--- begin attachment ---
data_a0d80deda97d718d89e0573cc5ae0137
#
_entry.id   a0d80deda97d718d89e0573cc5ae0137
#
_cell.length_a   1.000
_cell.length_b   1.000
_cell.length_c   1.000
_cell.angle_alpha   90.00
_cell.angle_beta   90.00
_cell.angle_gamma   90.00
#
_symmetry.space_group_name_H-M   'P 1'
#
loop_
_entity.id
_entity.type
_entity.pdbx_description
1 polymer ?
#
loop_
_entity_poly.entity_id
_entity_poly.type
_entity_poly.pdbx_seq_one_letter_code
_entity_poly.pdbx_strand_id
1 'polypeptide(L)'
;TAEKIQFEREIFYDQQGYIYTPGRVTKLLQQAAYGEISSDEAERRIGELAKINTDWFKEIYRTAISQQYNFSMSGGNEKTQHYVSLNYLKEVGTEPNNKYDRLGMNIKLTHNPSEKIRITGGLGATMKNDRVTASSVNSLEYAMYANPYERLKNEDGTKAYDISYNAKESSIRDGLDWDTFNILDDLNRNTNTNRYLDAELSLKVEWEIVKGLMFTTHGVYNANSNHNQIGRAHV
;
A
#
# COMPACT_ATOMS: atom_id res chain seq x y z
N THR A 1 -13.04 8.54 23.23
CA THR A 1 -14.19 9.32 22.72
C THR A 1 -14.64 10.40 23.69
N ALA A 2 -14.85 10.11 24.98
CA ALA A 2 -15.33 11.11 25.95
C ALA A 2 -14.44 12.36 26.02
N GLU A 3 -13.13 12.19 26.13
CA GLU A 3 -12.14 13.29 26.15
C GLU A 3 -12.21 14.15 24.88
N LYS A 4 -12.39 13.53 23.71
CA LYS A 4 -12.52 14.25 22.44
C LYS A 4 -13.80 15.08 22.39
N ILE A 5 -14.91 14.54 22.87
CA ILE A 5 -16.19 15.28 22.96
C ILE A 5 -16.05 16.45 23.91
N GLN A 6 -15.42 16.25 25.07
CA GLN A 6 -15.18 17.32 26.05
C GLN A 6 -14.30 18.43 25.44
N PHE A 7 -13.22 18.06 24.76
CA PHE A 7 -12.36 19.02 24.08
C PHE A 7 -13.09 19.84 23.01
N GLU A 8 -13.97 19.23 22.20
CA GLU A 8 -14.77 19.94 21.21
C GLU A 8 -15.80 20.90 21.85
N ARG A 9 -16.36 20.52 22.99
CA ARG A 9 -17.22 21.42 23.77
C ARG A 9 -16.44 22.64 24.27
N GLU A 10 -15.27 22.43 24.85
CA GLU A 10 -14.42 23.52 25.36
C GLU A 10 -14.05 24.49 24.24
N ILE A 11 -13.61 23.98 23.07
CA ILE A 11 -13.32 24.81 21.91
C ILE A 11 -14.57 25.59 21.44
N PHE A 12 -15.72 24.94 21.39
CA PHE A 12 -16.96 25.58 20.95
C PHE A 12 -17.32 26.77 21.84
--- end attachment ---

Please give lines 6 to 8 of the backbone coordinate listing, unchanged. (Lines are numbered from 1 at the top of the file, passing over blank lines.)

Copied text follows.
_cell.length_b   1.000
_cell.length_c   1.000
_cell.angle_alpha   90.00